‘the natural expectation of athletes, sporting governing bodies, spectators, and the public [is] that competition results are final unless promptly and properly protested within a reasonable amount of time after the competition ends.’
As such, it was for the FIS rather than the CAS Panel to change the rules governing protests.
The cases heard by the CAS Panel at the 2014 Winter Olympics reinforce the following principles:
while it is preferable for there to be objective qualifying criteria for athlete selection, if the criteria are based on subjective matters the relevant National Sporting Organisation (NOS) or National Olympic Committee (NOC) will have a large degree of discretion;
it is preferable for the relevant NOS or NOC to establish, identify and publish clear criteria to enable athletes to determine the qualification standards they are required to meet to be recommended for selection by their respective NOS or NOC;
if an athlete or country wishes to lodge a protest regarding the result of a competition, such protest must be lodged strictly within any relevant time limits provided in the competition rules; and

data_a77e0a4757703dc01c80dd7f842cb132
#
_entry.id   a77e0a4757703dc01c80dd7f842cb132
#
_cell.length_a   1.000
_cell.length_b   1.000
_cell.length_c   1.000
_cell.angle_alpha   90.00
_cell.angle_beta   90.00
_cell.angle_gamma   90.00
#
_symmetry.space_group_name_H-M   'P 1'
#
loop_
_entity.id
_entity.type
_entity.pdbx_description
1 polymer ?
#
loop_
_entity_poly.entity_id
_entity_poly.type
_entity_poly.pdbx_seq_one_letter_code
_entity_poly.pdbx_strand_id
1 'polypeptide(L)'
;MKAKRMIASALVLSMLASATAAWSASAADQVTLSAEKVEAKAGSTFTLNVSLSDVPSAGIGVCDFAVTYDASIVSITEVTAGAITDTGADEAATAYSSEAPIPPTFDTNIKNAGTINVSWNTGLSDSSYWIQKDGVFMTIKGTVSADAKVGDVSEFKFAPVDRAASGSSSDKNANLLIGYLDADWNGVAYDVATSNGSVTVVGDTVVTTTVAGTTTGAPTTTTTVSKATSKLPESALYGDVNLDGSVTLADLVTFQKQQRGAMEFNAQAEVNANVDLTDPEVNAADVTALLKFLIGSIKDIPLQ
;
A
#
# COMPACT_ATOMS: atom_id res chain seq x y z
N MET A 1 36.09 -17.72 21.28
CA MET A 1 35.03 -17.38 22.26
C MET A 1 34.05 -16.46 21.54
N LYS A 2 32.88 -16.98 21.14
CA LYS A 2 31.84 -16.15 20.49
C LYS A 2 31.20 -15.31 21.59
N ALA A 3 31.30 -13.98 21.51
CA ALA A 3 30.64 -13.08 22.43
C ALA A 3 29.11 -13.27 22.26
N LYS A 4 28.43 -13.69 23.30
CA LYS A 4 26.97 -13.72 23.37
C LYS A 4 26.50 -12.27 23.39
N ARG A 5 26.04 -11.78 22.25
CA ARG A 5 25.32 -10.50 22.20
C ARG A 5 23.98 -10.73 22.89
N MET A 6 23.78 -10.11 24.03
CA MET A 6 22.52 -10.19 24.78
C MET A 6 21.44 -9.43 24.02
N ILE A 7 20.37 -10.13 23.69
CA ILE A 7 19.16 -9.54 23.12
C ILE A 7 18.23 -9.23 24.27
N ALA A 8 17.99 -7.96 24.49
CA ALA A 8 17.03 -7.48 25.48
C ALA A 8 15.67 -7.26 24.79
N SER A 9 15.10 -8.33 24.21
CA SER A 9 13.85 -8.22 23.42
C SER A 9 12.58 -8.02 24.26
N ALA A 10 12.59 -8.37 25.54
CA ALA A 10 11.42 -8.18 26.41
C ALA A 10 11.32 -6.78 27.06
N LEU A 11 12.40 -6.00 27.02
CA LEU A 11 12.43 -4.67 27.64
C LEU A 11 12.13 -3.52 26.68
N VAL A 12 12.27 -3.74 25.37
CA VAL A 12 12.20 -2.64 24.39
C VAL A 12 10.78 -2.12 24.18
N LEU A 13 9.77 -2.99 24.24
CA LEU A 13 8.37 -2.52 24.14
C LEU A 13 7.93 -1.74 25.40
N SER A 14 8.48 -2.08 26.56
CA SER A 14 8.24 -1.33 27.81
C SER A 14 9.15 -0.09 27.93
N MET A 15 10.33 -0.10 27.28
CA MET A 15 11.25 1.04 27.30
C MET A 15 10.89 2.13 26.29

where time limits to lodge a protest are relatively short, protests should be lodged as soon as the applicant has identified a ‘reason for protest’ rather than waiting to gather all relevant evidence to make their case.
1 Clyde Getty v International Ski Federation CAS OG 14/02.
2 Daniela Bauer v Austrian Olympic Committee & Austrian Ski Federation CAS OG 14/01.
3 Maria Belen Simari Birkner v Comité Olímpico Agentino & Federación Argentia de Ski y Andinismo CAS OG 14/03.
4Andrea Schuler v Swiss Olympic Association & Swiss-Ski CAS OG 06/2002.
5Alpine Canada Alpin, Canadian Olympic Committee & National Olympic Committee of Slovenia v FIS & IOC CAS OG 14/04-05.